Nearly a year ago I phoned Met Life for one of my clients and reached a gentleman who could barely speak English. “That’s odd”, I thought, and asked him where he was calling from. “India”, he told me in broken English, “I’m in India. Can I help you?”
Recently, rumors Unum Group is considered sending American jobs off-shore circulated with a corresponding downgrade of the quality of claims review coming across my desk. Although not confirmed, it does cause one to wonder if Unum jobs are catching the boat headed for India, the Philippines, or Thailand.
Yesterday, I attempted to contact AON Hewitt, a third-party leave/disability Administrator for Amazon.com, and was told by the person I spoke to that, “we’re not in the United States.” When questioned further I was also told that the rep was not allowed to tell me exactly where he was. Clearly, he wasn’t in the United States either.
Over the years when I’ve tried to solve various problems (particularly with virus protection software), I was also transferred to off-shore customer service reps, most of whom I had to guess what they were telling me. My response was always the same, “is there someone I can speak to in the United States?” And, in most instances there was.
Insurance claims reps make anywhere from $30,000-$60,000 per year. Insurers such as Unum Life (UnumProvident and now Unum Group) have systematically downgraded benefits to a bare minimum with employee contributions to keep costs down. The tendency is to maintain younger, and therefore healthier, employees also to cut the increasing labor costs of health insurance.
But, insurance costs are not always about employees; the increasing costs of utilities, new facility acquisitions, and debt often causes management to look to other means of financing, namely denying more and more claims.
I have no doubt but that insurance is only one of many industries that are finding it difficult to make reasonable profits. Here in Maine, Sears (bought out by K-Mart) has all but disappeared from Malls and retail locations. Textile mills, shoe manufacturers, rural sewing factories have also disappeared from the Maine countryside at the same time graduates from the University of Southern Maine have transitioned south to Boston and Hartford in an effort to find suitable employment.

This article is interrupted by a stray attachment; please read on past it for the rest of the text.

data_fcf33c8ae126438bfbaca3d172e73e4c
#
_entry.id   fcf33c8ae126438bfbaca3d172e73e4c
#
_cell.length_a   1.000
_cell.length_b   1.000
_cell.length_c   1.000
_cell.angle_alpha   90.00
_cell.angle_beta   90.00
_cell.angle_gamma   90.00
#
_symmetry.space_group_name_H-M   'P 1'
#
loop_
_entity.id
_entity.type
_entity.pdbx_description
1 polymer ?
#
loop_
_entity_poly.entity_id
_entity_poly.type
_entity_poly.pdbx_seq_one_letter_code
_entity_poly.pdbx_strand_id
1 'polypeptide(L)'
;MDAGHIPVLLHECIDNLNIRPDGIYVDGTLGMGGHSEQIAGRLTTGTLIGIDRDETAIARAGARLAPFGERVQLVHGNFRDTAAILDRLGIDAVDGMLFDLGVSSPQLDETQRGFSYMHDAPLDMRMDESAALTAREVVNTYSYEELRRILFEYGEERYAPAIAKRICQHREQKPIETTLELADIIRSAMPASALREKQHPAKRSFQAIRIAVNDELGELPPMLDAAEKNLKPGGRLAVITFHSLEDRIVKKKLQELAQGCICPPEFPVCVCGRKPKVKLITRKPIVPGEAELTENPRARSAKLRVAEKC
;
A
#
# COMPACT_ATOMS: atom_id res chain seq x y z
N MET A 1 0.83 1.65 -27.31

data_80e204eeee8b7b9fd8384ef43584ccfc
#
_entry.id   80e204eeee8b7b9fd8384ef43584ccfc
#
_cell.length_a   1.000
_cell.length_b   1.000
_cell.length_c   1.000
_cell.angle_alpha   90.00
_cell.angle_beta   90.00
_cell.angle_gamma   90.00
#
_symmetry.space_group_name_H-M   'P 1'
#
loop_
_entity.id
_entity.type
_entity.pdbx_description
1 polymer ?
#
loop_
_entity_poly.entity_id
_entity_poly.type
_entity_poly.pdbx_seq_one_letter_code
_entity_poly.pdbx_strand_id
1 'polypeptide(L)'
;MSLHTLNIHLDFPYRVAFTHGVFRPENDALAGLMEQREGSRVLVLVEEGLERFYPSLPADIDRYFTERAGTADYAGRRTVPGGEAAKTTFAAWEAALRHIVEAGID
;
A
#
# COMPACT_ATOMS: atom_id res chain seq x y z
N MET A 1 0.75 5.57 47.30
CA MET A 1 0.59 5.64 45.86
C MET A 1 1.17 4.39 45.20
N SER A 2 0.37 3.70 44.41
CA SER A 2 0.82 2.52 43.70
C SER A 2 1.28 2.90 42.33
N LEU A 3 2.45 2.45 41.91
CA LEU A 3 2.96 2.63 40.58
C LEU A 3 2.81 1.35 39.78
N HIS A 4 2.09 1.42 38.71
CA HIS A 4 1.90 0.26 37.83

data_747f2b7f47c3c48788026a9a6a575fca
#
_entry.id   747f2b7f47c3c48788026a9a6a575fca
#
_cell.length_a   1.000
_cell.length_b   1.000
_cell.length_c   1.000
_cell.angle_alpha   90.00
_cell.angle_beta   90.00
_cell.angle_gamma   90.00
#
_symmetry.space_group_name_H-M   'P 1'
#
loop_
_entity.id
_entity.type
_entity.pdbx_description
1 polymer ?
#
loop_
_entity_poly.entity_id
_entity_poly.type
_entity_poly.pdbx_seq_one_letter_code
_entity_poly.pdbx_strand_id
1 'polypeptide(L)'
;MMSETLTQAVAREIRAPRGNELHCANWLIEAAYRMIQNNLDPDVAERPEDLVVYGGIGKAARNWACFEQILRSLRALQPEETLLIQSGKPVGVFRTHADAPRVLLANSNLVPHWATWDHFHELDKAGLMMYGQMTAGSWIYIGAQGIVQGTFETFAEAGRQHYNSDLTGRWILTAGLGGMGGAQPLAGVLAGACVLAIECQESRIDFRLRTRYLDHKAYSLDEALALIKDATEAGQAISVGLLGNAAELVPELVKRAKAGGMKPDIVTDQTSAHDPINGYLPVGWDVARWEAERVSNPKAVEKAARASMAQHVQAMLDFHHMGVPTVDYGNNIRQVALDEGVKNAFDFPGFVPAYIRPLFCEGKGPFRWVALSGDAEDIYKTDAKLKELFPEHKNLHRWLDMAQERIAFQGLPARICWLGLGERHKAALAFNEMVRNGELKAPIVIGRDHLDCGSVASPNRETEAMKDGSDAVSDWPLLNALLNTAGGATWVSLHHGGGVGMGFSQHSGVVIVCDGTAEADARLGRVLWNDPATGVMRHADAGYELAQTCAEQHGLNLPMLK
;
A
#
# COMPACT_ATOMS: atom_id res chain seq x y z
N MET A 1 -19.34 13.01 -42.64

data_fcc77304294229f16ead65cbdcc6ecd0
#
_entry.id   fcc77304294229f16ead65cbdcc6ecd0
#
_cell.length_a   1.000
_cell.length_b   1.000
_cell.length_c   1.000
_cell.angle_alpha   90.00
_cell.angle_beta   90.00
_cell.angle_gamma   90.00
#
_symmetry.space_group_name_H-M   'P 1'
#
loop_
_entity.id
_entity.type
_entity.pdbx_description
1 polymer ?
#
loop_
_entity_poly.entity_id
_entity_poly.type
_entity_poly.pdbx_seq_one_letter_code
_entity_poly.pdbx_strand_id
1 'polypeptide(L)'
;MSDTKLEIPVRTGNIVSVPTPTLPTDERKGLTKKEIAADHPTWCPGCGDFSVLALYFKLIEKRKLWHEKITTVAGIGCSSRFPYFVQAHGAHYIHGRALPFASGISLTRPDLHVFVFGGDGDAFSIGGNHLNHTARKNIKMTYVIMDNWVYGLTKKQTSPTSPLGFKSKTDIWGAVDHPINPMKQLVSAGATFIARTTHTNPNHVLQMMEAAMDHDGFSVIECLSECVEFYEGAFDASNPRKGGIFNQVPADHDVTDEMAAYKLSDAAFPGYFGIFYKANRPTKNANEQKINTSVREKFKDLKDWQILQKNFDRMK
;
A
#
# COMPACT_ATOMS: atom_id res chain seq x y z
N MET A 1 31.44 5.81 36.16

So far, it appears to me that most insurers who have opted for offshore labor have only transitioned Customer Service and other clerical jobs. As a veteran of the claims process and insurance industry it does bother me that policies sold under the regulation of state authorities in the United States may not be managed in the United States. Wouldn’t you be concerned if someone from India who isn’t very proficient in English were making YOUR claims decision?
Finally, and I hesitate to bring this up particularly right before an election, but we have people in the United States who are looking for jobs, particularly our veterans. While some politicians support unlimited immigration, our industrial complex is sending jobs offshore in order to make more profit. Does this even make sense?
Unum used to be a major employer in the states where it maintained facilities – Portland, ME, Chattanooga, TN. Worcester, MA, and Glendale, CA. Sending jobs overseas clearly will affect these areas economically particularly on Unum “bonus day” when thousands of Unum employees spend approximately $2,000.
I can’t say that I’m very pleased that the insurance industry either has, or is considering sending claims management jobs offshore. Individuals who favor globalization, particularly those receiving disability benefits, may in fact get what they get even if it is a denial letter scripted from Bombay.